The Radcon version of patriotism requires no real sacrifice by most Americans. And it asks nothing of the more fortunate members of our society. Radcons don't link patriotism to a citizen's duty to pay his fair share of taxes to support the nation. And they don't think patriotism requires that all citizens serve the nation. Theirs is a shallow patriotism that derives its emotional force from disdaining foreign cultures and confronting foreign opponents. As such, it imperils the future security of America and the world...
Can there be any doubt that this is exactly the type of patriotism that conservatives have been pushing for the last eight years? And the trend continues. Let's take a look at the events of just the last week. Last Tuesday, at fundraiser in North Carolina, Sarah Palin said:
We believe that the best of America is in these small towns that we get to visit, and in these wonderful little pockets of what I call the real America, being here with all of you hard working very patriotic, um, very, um, pro-America areas of this great nation.
Sure, sure. Never mind those people in the big cities. You know, the ones that terrorists like to attack. Suffice it to say that these comments were so ill-received that even Palin felt it necessary to apologize. But take a moment to look beyond the denigrating offensiveness, and try and find some actual meaning to what she is saying. What can she possibly mean by the "real America" or the "pro-America areas" of this country? It is this same vapid patriotism that Reich was referring to.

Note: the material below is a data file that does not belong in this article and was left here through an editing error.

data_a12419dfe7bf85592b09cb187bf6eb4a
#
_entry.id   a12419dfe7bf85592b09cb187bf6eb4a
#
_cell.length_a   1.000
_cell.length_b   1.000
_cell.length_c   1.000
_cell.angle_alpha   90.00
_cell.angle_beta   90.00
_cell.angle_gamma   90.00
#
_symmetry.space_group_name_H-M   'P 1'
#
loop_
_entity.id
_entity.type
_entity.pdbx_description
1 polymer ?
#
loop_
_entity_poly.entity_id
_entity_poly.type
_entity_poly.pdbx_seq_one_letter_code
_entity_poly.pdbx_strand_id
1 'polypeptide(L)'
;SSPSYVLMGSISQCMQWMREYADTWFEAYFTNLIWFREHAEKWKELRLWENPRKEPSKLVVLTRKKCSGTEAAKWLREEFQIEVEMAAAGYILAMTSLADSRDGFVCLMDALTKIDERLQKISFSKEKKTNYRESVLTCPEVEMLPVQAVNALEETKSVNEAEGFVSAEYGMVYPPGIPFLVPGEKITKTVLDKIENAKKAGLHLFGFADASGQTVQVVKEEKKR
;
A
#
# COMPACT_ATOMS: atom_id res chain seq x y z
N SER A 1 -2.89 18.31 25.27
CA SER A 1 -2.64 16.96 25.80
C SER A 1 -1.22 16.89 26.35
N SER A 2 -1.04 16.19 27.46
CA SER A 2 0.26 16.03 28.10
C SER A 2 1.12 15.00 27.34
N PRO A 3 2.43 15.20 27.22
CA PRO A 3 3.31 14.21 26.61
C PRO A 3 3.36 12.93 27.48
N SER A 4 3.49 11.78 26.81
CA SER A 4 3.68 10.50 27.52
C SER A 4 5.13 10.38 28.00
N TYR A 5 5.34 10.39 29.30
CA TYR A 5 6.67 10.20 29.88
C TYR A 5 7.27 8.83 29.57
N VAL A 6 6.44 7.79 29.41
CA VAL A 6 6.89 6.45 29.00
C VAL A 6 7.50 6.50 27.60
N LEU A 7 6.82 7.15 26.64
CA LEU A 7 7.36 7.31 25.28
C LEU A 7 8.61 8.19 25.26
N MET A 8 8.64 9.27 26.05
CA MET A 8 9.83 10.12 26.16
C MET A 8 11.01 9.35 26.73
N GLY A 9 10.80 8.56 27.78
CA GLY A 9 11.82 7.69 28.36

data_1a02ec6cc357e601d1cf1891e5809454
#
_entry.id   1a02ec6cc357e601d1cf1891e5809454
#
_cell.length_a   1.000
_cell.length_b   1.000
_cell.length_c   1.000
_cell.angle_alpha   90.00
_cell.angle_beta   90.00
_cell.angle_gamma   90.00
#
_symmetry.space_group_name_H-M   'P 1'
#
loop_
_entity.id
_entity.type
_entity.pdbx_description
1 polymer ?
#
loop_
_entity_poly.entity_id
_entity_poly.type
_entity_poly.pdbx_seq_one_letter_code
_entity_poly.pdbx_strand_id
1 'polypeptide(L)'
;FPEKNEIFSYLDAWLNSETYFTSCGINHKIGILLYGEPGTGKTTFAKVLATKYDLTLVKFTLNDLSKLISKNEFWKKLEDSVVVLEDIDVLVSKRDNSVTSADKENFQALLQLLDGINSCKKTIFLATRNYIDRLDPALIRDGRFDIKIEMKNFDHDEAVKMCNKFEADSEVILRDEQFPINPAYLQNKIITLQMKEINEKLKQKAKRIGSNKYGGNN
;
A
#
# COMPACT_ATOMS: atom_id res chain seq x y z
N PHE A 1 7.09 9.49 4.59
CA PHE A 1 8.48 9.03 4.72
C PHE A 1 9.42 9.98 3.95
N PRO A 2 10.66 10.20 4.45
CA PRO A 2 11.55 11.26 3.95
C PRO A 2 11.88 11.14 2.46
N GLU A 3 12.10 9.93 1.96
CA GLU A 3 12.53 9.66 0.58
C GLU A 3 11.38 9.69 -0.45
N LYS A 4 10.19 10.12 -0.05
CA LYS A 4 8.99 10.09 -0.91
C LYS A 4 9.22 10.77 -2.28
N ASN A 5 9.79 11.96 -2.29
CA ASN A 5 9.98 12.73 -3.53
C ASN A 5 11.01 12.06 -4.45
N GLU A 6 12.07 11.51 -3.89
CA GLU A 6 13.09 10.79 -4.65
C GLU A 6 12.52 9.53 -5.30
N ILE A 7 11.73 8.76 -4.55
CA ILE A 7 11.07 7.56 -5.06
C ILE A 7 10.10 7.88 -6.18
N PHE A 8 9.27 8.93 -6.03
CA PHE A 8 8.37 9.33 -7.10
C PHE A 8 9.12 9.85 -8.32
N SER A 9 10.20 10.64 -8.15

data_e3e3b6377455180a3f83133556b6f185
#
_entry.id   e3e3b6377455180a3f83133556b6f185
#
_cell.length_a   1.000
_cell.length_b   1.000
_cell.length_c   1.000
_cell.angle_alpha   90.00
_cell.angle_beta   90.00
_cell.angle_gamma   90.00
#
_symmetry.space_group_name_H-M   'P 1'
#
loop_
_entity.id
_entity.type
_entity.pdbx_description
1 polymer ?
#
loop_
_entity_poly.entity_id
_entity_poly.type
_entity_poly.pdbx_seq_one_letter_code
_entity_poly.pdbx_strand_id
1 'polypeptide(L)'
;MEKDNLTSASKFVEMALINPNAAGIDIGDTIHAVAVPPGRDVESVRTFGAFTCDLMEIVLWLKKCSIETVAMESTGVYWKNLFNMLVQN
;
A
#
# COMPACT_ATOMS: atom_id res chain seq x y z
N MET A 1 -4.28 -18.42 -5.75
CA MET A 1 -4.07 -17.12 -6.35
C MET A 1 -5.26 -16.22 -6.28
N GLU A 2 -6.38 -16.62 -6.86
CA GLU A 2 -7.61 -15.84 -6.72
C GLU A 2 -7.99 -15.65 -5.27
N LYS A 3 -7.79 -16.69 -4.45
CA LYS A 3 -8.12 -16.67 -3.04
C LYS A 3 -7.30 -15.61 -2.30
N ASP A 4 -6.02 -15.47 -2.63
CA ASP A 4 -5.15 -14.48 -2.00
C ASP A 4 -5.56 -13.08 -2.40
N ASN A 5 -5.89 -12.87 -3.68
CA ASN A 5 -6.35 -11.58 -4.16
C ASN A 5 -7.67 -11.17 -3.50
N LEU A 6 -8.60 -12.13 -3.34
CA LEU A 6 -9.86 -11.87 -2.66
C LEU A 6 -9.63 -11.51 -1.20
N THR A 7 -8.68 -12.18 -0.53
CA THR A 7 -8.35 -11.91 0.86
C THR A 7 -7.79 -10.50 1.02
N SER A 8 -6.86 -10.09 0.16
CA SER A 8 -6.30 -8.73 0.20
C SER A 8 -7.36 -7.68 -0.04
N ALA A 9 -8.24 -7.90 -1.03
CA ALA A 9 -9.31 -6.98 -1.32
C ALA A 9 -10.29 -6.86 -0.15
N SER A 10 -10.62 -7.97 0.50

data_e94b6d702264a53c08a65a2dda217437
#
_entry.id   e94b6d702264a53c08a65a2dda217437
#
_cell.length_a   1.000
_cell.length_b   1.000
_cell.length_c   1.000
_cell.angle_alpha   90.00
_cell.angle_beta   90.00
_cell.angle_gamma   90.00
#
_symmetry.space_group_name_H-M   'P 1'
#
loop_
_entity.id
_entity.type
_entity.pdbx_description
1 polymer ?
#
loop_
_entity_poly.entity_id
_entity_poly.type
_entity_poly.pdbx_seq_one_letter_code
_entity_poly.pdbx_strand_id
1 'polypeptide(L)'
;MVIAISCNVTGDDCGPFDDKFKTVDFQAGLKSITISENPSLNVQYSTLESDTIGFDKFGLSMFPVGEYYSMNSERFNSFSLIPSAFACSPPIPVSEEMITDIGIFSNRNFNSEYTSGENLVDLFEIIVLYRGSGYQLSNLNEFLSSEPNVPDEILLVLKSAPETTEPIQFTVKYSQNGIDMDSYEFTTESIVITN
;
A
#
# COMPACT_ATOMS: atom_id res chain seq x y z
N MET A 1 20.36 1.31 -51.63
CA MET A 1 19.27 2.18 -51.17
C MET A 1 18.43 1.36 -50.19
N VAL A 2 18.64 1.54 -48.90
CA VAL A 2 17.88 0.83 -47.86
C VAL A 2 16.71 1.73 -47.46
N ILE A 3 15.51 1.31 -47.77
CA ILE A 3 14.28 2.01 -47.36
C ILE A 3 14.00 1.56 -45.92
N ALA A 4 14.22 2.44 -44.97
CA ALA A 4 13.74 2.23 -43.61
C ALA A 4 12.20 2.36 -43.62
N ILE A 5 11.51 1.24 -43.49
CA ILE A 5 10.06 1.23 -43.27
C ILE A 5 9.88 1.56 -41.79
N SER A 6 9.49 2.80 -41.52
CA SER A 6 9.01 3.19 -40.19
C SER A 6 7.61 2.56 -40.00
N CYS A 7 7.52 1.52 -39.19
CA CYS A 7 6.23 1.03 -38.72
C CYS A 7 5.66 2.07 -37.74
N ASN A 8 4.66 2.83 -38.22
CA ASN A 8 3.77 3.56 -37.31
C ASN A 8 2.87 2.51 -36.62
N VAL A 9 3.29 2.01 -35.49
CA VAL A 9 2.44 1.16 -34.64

Perhaps to give Palin some covering fire, Republican congressmen have produced their own variations on this theme. I have already covered Rep. Michele Bachmann's rant on Hardball last Friday, when she told Chris Matthews, "I wish the American media would take a great look at the views of the people in Congress and find out: Are they pro-America or anti-America?" Bachmann was rewarded for this hate-fest via hundreds of thousands of dollars in donations to her opponent and a DCCC influx of an additional $1 million to boot her from her seat. After initially denying she ever made the recorded, televised comments, Bachmann now regrets going on the show, where she claims "a trap was laid."
Just when it couldn't get any weirder, we got word that while introducing John McCain at a rally on Saturday, North Carolina Rep. Robin Hayes told the audience that "liberals hate real Americans that work and accomplish and achieve and believe in God." That's not the weird part (after all, this language has been par for the course); this is:
The comments were first reported by the New York Observer. When Politico linked to the Observer story on Monday evening, Hayes' spokeswoman Amanda Little called and denied the report. Observer reporter Jason Horowitz told Politico he stood firmly behind the story. Politico left the quote in The Crypt blog but added the Hayes denial.
On Tuesday, two more reporters and two other witnesses confirmed the quote, but Little continued to deny it, calling the story "irresponsible journalism." Little said she had just as many sources who would deny it, including Hayes' staff and Rep. Patrick McHenry (R-N.C.), who spoke before Hayes.